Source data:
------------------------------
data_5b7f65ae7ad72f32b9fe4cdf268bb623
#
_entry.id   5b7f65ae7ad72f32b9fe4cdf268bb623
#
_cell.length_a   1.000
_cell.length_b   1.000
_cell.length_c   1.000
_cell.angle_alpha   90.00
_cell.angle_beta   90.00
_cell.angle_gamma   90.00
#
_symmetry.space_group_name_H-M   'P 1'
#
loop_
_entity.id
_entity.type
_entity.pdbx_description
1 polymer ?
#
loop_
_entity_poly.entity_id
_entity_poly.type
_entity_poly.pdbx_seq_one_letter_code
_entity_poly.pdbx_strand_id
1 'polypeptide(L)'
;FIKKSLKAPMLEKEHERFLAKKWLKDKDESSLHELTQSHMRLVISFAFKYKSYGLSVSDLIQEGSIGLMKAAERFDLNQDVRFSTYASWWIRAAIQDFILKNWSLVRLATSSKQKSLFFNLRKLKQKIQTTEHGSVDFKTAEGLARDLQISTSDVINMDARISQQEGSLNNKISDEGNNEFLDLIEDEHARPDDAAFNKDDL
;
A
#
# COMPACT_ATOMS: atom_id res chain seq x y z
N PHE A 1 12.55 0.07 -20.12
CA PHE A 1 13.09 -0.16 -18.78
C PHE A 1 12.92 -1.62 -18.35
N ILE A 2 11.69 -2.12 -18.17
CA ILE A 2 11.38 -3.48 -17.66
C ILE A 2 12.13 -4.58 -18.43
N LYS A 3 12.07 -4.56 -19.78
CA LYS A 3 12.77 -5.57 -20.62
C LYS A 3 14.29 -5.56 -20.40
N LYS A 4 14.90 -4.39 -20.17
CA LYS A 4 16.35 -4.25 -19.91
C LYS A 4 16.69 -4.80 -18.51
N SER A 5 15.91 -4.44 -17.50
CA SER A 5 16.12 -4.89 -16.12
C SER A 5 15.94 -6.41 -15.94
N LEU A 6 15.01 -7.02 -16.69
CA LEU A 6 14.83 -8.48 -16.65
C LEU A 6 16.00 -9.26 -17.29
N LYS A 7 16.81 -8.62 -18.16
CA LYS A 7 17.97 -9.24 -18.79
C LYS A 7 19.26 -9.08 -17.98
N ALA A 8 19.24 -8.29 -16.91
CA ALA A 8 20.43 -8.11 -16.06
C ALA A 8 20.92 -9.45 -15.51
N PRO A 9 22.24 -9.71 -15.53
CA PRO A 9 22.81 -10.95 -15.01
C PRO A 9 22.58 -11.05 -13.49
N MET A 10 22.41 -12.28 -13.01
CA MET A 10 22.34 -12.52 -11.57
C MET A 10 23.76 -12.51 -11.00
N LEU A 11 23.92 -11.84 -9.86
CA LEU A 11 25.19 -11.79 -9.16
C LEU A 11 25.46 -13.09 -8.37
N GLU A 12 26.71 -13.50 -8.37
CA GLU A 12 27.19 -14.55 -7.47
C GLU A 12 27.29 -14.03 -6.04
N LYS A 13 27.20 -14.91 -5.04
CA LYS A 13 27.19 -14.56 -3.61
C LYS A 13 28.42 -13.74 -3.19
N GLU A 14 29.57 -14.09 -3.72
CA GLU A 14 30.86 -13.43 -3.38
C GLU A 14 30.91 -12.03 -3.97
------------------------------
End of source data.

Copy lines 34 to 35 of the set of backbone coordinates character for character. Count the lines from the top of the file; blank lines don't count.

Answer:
N ILE A 2 11.69 -2.12 -18.17
CA ILE A 2 11.38 -3.48 -17.66